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CRDA approves $1.5M for 2021 food distributions, $15 hourly wage for SID workers
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CRDA approves $1.5M for 2021 food distributions, $15 hourly wage for SID workers

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CRDA, with the Community FoodBank of New Jersey, the City of Atlantic City, AFL-CIO, Local 54 and other private donors have provided funding to offer food services for Atlantic City residents and casino workers at Bader Field in Atlantic City Friday Dec 18, 2020.

The Casino Reinvestment Development Authority on Tuesday approved a $1.5 million grant to the Community FoodBank of New Jersey to continue the Feed AC program through 2021.

The board also approved a two-year contract with Teamsters Local 331 that will increase the pay of 50 Special Improvement Division workers to $15 per hour and give them additional benefits.

“This contract recognizes the hard work of SID employees who are out when it’s 10 degrees and windy or 95 degrees and sunny, cleaning up and beautifying the Tourism District,” CRDA Executive Director Matt Doherty said of the collective bargaining agreement.

The contract, which covers Oct. 1, 2020, to Sept. 30, 2023, gives year-round workers full benefits and all workers $15 per hour, up from $13.25 per hour, with a 2% raise annually. There is also a ratification bonus of $450, CRDA Chair Bob Mulcahy said.

Mulcahy said the board spent $1.4 million in 2020 on food distribution programs for casino workers and city residents, and said the statute governing CRDA gives it the mission of addressing pressing social and economic needs, as well as development.

About 61% of the people helped by Feed AC in 2020 were casino employees and 35% were city residents, Mulcahy said. The program distributed 2 million pounds of food to 65,000 people.

He said 31.7% of Atlantic City families are projected to be food insecure this year, compared with 18.2% in Atlantic County and 13.5% statewide.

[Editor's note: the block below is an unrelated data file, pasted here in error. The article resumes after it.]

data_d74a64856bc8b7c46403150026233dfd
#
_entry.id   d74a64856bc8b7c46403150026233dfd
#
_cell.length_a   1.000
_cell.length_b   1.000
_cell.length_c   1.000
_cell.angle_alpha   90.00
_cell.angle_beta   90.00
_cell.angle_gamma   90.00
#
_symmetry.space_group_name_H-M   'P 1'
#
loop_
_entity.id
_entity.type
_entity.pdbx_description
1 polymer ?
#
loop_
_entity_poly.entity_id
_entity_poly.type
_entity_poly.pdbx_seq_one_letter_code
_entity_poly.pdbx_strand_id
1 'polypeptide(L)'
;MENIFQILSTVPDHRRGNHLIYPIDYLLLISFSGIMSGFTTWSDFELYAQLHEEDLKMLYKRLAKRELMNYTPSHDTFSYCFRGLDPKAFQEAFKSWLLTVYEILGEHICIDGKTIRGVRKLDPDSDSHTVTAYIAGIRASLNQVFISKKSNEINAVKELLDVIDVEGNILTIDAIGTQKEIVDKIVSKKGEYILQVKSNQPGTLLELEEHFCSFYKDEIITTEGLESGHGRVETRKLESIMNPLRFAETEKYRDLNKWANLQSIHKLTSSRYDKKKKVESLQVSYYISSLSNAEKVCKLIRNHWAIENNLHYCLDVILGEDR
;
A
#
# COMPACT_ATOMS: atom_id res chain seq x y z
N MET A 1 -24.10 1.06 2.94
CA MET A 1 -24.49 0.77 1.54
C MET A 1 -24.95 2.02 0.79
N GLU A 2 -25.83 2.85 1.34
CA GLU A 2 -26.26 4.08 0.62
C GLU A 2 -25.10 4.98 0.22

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“All of this demonstrates how important it was that we have responded,” Mulcahy said.

Atlantic City’s casinos were ordered to shut down March 16 to mitigate the spread of COVID-19 and remained closed for nearly four months, resulting in more than $112 million in operating losses and the loss of tens of thousands of jobs.

Upon reopening, the casinos were capped at 25% capacity while indoor dining and beverage service on the gaming floor did not resume until early September. Casinos also are limited in hosting large-scale live events, such as concerts, conventions or trade shows.

The CRDA’s next food drive is scheduled for 10 a.m. Thursday at Bader Field off Albany Avenue.

Doherty said Lt. Gov. Sheila Oliver, a board member, has stressed the importance of treating low-wage workers with dignity, adding many SID workers live in Atlantic City and that a pension plan is also part of the agreement.

“A lot of these workers have been with CRDA for a while,” said Local 331 President Marcus King. “This puts them on a path to good citizenship, to be able to raise a family in the city.”

The board also approved final details in the Showboat Hotel Atlantic City’s redevelopment plan for outdoor amenities around its planned water park. The indoor water park received final approval in December.

Doherty said the plan approved Tuesday covered dining venues, cafes, beach bars, cabanas, volleyball, personal watercraft and special events sites. The plan has already been approved by the city Planning Board and council.

Developer and Showboat owner Bart Blatstein thanked the board, prompting Mulcahy to reply, “Get to work, Bart!”

Contact: 609-272-7219

Twitter @MichelleBPost


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Staff Writer

In my first job after college got paid to read the New York Times and summarize articles for an early online data base. First reporting job was with The Daily Record in Parsippany. I have also worked in nonprofits, and have been with The Press since 1990.

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